Dirty Talk: Deconstructing the Sex Appeal of the Human Voice

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RESEARCHERS IN London have begun to examine that most mysterious of sexual signals: the human voice. These phonetic scientists, not content to let the allure of a sexy, sultry voice go unexplained, have dissected the sound into small, explainable components.

Their article, just published in the prestigious medical and scientific journal PLOS One, is full of technical terms and way too much math, but it is a truly great read. Consider the bluntness of its first claim: “Physically attractive men and women enjoy enhanced success in dating, job applications, and elections.” Or even the setup of the study itself: 10 young men listened to a recorded British female voice cooing “Good luck with your exams” three ways: normal, breathy, and “pressed,” meaning “pressured.” Then the lucky male listeners ranked the attractiveness of the sounds on a scale of one to five.

But that’s just the start. Next the researchers changed the voice around to give it more lift and twang and subjected it to further evaluation by the 10 young judges. Finally they took the human element out altogether, designing a computer “voice” to recite “I owe you a yo-yo.” After augmenting, nipping, and tucking the synthetic speech to provide a wider variety of sounds, a new fleet of opposite-sex judges rated the results.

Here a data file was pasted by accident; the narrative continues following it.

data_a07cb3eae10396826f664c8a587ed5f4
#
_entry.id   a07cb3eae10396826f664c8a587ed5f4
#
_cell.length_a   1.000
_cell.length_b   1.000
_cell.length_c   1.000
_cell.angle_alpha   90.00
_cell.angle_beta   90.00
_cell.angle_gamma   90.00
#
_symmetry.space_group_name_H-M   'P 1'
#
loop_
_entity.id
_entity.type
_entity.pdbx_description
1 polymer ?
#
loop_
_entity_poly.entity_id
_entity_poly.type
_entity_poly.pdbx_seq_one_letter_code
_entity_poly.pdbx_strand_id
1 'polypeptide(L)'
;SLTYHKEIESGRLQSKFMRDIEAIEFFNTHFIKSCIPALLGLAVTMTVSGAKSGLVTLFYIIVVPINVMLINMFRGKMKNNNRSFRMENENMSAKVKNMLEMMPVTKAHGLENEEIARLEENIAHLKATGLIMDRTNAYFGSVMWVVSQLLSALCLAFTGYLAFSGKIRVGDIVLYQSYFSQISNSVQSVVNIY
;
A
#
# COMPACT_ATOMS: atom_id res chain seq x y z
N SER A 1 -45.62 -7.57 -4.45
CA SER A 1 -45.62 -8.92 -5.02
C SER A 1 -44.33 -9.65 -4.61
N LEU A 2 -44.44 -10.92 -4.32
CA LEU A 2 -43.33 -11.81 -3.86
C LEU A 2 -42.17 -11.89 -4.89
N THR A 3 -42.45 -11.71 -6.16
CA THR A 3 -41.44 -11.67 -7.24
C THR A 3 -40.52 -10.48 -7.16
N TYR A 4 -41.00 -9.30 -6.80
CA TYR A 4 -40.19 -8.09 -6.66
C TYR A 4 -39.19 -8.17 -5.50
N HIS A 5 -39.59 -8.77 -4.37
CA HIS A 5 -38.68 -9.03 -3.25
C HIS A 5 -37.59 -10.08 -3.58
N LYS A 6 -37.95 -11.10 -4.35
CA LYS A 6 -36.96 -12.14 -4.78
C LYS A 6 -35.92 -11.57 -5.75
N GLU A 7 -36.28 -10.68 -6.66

The winner for the most attractive type of female voice is no surprise: breathy and high-pitched, though not too high. (Breathiness, for the curious, is “produced with an incompletely closed glottis.”) For your basic male on the prowl, this sound evokes a woman of relatively small body size, which, for reasons related to our evolutional stint as beasts in the jungle, is most desired by men. In contrast, women prefer a deep voice, consistent with—surprise, surprise—bigness, with a little added breathiness for good measure. The breathiness in the male voice, the researchers posit, “presumably softened the aggressiveness associated with a large body size.”

Though this sort of investigation is interesting, one might worry that scientists will destroy the magic of sex appeal by reducing it to its tiny, interlocking parts. Indeed, few things are less sexy, and more bizarre, than hearing a robotic voice say “I owe you a yo-yo.” In the end, the underpinnings of emotion are fascinating to study, but human desire is infinitely more complicated and confusing than the simple sum of its parts.